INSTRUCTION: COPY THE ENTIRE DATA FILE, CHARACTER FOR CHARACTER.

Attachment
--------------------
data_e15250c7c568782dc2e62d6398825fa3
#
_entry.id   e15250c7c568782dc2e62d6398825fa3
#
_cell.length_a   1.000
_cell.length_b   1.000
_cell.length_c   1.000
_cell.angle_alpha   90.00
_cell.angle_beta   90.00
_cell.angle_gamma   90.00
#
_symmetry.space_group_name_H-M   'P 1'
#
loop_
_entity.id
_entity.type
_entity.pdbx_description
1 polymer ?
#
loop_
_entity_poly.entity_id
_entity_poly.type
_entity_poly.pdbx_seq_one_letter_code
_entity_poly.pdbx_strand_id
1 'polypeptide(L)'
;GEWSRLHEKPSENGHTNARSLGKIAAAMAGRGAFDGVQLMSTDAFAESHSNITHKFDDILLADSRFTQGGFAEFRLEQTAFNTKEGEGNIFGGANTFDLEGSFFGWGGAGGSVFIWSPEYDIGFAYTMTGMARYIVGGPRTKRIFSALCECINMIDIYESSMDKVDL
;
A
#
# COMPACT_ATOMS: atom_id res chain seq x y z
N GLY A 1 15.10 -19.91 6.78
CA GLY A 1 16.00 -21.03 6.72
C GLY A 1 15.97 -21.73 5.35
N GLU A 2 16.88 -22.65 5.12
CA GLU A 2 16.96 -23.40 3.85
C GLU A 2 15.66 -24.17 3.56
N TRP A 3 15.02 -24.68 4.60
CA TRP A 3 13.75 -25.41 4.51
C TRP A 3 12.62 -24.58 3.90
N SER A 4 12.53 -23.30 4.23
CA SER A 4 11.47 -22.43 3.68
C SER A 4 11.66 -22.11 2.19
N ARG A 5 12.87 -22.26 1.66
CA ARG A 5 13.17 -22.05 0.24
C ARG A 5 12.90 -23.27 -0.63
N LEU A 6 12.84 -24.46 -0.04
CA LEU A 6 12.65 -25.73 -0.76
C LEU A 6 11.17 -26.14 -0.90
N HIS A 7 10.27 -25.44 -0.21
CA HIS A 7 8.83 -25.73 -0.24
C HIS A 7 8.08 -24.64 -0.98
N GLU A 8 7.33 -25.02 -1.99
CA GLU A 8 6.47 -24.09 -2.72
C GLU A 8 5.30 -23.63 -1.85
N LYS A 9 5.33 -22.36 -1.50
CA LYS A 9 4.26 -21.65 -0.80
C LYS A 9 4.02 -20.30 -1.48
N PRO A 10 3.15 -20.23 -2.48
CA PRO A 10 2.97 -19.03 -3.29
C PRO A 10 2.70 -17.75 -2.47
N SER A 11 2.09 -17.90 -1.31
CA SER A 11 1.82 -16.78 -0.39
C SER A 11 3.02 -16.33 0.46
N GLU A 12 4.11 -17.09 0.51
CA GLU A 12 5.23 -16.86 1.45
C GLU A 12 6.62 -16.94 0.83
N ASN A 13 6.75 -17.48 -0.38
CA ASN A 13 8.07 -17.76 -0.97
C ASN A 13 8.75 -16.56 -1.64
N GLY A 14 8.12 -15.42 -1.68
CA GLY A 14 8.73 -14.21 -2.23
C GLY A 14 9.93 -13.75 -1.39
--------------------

data_e15250c7c568782dc2e62d6398825fa3
#
_entry.id   e15250c7c568782dc2e62d6398825fa3
#
_cell.length_a   1.000
_cell.length_b   1.000
_cell.length_c   1.000
_cell.angle_alpha   90.00
_cell.angle_beta   90.00
_cell.angle_gamma   90.00
#
_symmetry.space_group_name_H-M   'P 1'
#
loop_
_entity.id
_entity.type
_entity.pdbx_description
1 polymer ?
#
loop_
_entity_poly.entity_id
_entity_poly.type
_entity_poly.pdbx_seq_one_letter_code
_entity_poly.pdbx_strand_id
1 'polypeptide(L)'
;GEWSRLHEKPSENGHTNARSLGKIAAAMAGRGAFDGVQLMSTDAFAESHSNITHKFDDILLADSRFTQGGFAEFRLEQTAFNTKEGEGNIFGGANTFDLEGSFFGWGGAGGSVFIWSPEYDIGFAYTMTGMARYIVGGPRTKRIFSALCECINMIDIYESSMDKVDL
;
A
#
# COMPACT_ATOMS: atom_id res chain seq x y z
N GLY A 1 15.10 -19.91 6.78
CA GLY A 1 16.00 -21.03 6.72
C GLY A 1 15.97 -21.73 5.35
N GLU A 2 16.88 -22.65 5.12
CA GLU A 2 16.96 -23.40 3.85
C GLU A 2 15.66 -24.17 3.56
N TRP A 3 15.02 -24.68 4.60
CA TRP A 3 13.75 -25.41 4.51
C TRP A 3 12.62 -24.58 3.90
N SER A 4 12.53 -23.30 4.23
CA SER A 4 11.47 -22.43 3.68
C SER A 4 11.66 -22.11 2.19
N ARG A 5 12.87 -22.26 1.66
CA ARG A 5 13.17 -22.05 0.24
C ARG A 5 12.90 -23.27 -0.63
N LEU A 6 12.84 -24.46 -0.04
CA LEU A 6 12.65 -25.73 -0.76
C LEU A 6 11.17 -26.14 -0.90
N HIS A 7 10.27 -25.44 -0.21
CA HIS A 7 8.83 -25.73 -0.24
C HIS A 7 8.08 -24.64 -0.98
N GLU A 8 7.33 -25.02 -1.99
CA GLU A 8 6.47 -24.09 -2.72
C GLU A 8 5.30 -23.63 -1.85
N LYS A 9 5.33 -22.36 -1.50
CA LYS A 9 4.26 -21.65 -0.80
C LYS A 9 4.02 -20.30 -1.48
N PRO A 10 3.15 -20.23 -2.48
CA PRO A 10 2.97 -19.03 -3.29
C PRO A 10 2.70 -17.75 -2.47
N SER A 11 2.09 -17.90 -1.31
CA SER A 11 1.82 -16.78 -0.39
C SER A 11 3.02 -16.33 0.46
N GLU A 12 4.11 -17.09 0.51
CA GLU A 12 5.23 -16.86 1.45
C GLU A 12 6.62 -16.94 0.83
N ASN A 13 6.75 -17.48 -0.38
CA ASN A 13 8.07 -17.76 -0.97
C ASN A 13 8.75 -16.56 -1.64
N GLY A 14 8.12 -15.42 -1.68
CA GLY A 14 8.73 -14.21 -2.23
C GLY A 14 9.93 -13.75 -1.39